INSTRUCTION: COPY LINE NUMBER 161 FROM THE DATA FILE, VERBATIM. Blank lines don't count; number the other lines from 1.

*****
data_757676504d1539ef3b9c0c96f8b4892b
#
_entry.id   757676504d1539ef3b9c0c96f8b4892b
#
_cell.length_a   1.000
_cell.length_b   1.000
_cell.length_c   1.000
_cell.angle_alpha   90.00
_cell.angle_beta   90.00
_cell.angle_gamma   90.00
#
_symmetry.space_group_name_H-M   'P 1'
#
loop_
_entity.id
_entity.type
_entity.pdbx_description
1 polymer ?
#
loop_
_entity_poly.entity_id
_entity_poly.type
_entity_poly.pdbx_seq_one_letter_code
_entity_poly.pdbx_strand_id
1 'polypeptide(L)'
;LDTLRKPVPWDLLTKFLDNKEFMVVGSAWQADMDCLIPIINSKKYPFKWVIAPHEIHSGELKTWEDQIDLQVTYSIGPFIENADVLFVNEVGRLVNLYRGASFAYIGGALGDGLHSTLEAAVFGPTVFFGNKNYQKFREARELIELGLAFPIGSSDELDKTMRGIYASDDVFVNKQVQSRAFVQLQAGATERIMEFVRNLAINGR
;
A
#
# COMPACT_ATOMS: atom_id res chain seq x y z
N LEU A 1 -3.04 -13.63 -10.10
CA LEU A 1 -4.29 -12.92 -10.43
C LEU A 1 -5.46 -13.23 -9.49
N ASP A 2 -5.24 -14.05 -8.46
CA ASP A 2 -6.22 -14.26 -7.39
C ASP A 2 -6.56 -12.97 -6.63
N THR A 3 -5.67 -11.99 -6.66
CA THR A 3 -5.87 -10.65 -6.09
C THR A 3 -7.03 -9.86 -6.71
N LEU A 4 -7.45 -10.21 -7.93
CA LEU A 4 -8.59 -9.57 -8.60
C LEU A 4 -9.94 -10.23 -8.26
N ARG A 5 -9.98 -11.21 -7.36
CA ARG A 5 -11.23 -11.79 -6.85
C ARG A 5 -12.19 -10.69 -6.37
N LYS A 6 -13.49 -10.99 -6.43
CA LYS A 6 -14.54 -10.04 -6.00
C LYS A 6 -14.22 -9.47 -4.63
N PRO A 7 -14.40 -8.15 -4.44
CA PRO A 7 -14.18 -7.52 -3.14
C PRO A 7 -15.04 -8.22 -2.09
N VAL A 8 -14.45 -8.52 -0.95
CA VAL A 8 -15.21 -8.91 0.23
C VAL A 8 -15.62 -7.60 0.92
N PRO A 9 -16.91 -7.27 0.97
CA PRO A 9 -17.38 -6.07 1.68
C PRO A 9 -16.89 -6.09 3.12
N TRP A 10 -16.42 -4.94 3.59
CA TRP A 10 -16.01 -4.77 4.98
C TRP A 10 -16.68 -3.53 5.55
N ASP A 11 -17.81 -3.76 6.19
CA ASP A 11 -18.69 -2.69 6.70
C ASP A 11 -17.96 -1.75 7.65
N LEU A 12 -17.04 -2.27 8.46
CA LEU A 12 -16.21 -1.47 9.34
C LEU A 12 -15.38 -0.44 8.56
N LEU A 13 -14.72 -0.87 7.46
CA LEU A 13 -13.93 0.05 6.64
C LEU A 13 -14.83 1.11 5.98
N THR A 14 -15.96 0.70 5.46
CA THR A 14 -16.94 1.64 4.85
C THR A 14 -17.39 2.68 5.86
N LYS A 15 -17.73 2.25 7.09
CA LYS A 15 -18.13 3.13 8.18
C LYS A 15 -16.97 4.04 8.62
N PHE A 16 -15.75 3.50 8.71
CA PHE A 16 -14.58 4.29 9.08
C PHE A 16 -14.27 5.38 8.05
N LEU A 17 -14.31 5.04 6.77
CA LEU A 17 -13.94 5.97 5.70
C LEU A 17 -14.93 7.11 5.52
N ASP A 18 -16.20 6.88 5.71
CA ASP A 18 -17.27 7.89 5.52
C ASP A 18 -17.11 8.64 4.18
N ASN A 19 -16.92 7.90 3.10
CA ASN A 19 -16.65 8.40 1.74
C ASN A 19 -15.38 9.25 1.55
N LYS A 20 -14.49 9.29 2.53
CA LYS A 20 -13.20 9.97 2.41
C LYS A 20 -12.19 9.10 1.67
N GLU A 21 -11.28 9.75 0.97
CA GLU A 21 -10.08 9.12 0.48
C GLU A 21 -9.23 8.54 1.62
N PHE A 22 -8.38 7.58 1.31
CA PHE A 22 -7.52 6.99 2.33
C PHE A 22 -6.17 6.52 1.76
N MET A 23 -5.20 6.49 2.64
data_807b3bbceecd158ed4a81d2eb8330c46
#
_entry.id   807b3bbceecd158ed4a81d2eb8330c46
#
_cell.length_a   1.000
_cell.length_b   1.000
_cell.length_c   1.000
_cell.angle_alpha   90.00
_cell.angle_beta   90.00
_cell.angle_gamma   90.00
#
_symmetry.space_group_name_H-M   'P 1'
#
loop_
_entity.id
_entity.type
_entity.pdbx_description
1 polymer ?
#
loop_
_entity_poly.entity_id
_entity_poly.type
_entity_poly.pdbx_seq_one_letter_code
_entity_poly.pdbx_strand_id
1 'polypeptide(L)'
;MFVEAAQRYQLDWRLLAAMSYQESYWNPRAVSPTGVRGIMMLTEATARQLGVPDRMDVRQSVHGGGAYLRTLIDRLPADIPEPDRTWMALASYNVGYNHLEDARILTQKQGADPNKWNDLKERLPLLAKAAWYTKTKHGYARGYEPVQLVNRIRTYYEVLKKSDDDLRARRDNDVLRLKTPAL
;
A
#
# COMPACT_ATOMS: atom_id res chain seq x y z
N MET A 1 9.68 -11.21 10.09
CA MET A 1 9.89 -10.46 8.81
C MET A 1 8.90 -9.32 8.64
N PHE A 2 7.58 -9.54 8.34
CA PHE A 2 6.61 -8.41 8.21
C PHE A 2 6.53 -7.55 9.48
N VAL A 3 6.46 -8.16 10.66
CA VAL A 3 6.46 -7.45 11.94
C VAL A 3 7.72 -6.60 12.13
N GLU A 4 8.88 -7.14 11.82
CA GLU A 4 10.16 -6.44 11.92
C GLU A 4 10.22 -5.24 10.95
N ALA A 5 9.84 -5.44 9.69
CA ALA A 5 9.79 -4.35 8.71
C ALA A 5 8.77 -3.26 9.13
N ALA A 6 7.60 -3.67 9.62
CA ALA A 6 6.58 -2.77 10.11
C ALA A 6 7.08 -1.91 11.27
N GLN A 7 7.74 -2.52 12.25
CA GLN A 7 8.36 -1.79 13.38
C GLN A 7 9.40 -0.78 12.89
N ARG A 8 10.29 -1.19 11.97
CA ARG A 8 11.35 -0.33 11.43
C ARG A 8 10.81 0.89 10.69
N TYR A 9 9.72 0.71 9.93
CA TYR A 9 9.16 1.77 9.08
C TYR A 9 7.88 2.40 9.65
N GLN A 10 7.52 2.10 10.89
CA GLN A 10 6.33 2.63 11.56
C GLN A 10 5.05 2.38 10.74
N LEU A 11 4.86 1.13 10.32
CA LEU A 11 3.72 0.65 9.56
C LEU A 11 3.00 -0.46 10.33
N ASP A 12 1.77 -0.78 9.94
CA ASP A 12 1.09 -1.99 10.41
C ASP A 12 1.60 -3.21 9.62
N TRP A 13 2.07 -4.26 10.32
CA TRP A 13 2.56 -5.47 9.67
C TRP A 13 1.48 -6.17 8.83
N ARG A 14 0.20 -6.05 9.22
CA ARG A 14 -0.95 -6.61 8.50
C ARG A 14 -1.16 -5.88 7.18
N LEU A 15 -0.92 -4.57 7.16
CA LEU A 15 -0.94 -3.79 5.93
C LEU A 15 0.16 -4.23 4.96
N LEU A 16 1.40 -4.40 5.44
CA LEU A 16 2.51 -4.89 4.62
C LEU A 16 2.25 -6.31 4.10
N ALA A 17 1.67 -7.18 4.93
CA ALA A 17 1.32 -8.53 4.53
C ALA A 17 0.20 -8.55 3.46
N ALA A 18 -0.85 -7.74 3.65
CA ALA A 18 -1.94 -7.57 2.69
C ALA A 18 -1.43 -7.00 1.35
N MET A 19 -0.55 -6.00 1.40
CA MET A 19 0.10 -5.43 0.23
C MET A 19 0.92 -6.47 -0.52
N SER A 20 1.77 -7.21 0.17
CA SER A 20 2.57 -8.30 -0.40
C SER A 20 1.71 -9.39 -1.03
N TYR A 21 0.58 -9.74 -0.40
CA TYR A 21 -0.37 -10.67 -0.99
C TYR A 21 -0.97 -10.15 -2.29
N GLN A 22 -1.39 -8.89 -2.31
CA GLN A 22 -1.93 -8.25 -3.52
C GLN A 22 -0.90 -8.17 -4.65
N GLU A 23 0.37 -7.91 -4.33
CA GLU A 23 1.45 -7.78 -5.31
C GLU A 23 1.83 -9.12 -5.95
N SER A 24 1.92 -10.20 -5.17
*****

N ASP A 12 1.77 -0.78 9.94